This native North American palm slowly grows 20 to 35 feet tall, its smooth, slender trunk topped with 3.5-foot-wide, beautiful, green and silver fronds. The fronds are a shimmering silver/white underneath and are a source for thatch. The insignificant white or yellow spring flowers are followed by small, round, fleshy white or yellow fruits.
Scientific name: Leucothrinax morrisii
Pronunciation: loo-ko-THRI-nax more-ISS-ee-eye
Common name(s): key thatch palm
USDA hardiness zones: 10B through 11 (Figure 2)
Origin: native to Florida and the West Indies
UF/IFAS Invasive Assessment Status: native
Uses: deck or patio; container or planter; specimen; highway median
Height: 20 to 35 feet
Spread: 8 to 12 feet
Crown uniformity: symmetrical
Crown shape: palm, upright/erect
Crown density: open
Growth rate: slow
Leaf arrangement: alternate
Leaf type: simple
Leaf margin: entire
Leaf shape: fan-shaped
Leaf venation: palmate
Leaf type and persistence: broadleaf evergreen, evergreen
Leaf blade length: 18 to 24 inches
Leaf color: dark green to blue and shiny on top, silver to light green underneath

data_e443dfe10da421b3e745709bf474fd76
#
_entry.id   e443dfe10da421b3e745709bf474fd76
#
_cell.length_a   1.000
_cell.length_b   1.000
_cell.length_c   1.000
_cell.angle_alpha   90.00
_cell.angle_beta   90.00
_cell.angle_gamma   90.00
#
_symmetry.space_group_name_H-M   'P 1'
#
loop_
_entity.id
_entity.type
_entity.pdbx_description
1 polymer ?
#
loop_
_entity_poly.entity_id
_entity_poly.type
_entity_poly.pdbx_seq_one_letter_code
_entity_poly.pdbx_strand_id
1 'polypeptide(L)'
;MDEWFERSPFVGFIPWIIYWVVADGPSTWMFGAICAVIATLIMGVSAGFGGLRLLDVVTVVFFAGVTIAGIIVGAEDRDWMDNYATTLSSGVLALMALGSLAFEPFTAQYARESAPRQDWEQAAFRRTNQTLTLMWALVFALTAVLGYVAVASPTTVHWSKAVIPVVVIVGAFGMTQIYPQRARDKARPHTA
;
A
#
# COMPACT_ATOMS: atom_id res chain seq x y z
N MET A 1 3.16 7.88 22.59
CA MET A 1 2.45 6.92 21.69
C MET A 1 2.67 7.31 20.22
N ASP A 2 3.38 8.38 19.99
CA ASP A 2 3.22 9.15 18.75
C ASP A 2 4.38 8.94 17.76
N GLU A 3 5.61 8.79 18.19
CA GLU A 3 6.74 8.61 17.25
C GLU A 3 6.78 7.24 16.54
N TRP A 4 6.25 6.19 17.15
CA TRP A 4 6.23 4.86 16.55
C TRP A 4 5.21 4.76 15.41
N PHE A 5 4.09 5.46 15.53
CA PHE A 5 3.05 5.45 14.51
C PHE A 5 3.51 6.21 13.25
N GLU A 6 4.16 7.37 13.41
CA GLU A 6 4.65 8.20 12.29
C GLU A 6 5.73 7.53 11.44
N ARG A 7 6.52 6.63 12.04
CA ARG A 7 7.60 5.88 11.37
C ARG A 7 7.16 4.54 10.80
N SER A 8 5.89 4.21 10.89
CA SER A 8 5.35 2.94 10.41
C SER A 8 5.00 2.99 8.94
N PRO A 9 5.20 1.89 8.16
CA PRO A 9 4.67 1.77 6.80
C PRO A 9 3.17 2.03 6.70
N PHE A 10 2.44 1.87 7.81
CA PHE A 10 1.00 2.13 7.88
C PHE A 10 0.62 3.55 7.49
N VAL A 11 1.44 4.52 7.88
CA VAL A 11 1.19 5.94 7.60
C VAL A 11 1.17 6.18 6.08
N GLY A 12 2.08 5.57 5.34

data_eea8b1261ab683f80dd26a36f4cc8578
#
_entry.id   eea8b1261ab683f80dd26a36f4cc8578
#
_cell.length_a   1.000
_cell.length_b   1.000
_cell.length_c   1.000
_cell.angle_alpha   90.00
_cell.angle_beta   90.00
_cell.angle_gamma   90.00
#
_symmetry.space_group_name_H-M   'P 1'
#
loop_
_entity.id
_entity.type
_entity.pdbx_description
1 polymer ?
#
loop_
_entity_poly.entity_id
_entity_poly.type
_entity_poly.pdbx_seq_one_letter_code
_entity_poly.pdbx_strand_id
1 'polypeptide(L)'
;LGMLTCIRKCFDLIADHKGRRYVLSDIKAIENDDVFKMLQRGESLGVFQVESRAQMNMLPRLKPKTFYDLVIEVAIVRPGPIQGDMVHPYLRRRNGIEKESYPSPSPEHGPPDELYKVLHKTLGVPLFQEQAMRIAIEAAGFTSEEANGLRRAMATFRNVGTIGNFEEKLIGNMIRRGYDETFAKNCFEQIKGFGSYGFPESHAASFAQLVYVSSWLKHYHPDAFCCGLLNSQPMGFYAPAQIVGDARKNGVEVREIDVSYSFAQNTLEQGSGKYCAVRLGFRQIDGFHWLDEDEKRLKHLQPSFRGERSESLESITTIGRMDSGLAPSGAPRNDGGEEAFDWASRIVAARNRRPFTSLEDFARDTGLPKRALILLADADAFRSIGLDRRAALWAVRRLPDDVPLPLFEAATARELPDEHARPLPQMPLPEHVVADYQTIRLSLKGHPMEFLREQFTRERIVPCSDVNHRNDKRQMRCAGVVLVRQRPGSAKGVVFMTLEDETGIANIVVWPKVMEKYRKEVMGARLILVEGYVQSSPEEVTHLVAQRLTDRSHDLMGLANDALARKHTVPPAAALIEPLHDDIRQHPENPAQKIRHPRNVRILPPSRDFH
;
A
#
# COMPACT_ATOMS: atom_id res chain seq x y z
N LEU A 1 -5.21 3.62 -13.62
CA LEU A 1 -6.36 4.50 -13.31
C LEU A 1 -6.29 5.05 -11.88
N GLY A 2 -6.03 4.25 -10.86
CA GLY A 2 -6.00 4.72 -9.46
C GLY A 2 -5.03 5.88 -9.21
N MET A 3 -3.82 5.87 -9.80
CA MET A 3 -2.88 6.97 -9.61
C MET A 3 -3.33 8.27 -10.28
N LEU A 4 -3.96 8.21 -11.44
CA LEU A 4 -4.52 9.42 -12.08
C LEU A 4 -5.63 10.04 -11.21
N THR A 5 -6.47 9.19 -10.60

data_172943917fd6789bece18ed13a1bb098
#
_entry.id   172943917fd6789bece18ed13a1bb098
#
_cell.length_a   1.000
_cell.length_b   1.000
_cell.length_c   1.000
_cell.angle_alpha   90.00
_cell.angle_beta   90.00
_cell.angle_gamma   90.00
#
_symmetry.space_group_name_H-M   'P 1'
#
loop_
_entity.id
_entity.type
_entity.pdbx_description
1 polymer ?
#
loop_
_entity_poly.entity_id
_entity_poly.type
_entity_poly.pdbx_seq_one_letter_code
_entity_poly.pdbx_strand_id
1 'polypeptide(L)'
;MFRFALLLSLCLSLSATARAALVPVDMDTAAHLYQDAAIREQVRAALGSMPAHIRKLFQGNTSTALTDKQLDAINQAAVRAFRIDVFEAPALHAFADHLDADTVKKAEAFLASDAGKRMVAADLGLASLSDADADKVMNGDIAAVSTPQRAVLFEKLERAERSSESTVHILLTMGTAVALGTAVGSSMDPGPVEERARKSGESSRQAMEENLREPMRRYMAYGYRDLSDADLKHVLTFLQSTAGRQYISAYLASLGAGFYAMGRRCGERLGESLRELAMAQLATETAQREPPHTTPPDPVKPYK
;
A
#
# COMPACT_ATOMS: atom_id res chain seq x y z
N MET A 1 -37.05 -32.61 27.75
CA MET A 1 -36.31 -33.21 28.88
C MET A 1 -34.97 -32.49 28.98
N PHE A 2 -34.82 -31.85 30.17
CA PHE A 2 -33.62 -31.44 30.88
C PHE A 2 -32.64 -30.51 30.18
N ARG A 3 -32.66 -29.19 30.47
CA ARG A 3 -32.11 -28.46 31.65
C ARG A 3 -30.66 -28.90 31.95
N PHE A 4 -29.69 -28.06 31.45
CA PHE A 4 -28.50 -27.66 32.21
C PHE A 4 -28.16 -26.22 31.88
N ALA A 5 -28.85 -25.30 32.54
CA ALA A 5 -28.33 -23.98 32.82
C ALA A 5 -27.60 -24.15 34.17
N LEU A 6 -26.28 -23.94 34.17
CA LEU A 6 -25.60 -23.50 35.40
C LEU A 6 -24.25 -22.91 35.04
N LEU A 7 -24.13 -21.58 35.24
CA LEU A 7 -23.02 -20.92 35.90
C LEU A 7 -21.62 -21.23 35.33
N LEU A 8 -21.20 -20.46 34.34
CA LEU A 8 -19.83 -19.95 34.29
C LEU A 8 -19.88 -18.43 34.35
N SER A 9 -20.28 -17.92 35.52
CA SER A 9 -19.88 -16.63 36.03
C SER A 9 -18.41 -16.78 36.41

Fall color: no color change
Fall characteristic: not showy
Flower color: white or yellow
Flower characteristics: not showy; emerges in clusters on 3'–5' long, drooping, branched panicles
Flowering: spring and summer
Fruit shape: round
Fruit length: ¼ to ½ inch
Fruit covering: fleshy
Fruit color: turns from white to yellow when ripe
Fruit characteristics: does not attract wildlife; showy; fruit/leaves not a litter problem
Fruiting: spring to fall
Trunk and Branches
Trunk/branches: branches don't droop; not showy; typically one trunk; no thorns
Bark: light gray and smooth, often with remnant leaf bases and fibers just below the crown
Pruning requirement: little required
Current year twig color: not applicable
Current year twig thickness:
Wood specific gravity: unknown
Light requirement: full sun
Soil tolerances: clay; sand; loam; alkaline; acidic; well-drained
Drought tolerance: high
Aerosol salt tolerance: high
Roots: not a problem
Winter interest: no
Outstanding tree: yes
Ozone sensitivity: unknown
Verticillium wilt susceptibility: resistant
Pest resistance: free of serious pests and diseases
Use and Management
This palm is small enough to be popular in residential landscapes. It is often planted as a single specimen or in groups of three to accent an area. Due to the coarse texture, they make a nice entryway palm planted to attract attention to the front door of a building. It often looks best planted in a mulched area or in a bed with a low-growing ground cover.
Key thatch palm should be grown in full sun or partial shade and is highly drought- and salt-tolerant, making it ideal for seaside applications.
Propagation is by seed.
No pests are of major concern.
No diseases are of major concern.
Koeser, A.K., Friedman, M.H., Hasing, G., Finley, H., Schelb, J. 2017. Trees: South Florida and the Keys. Gainesville: University of Florida Institute of Food and Agricultural Sciences.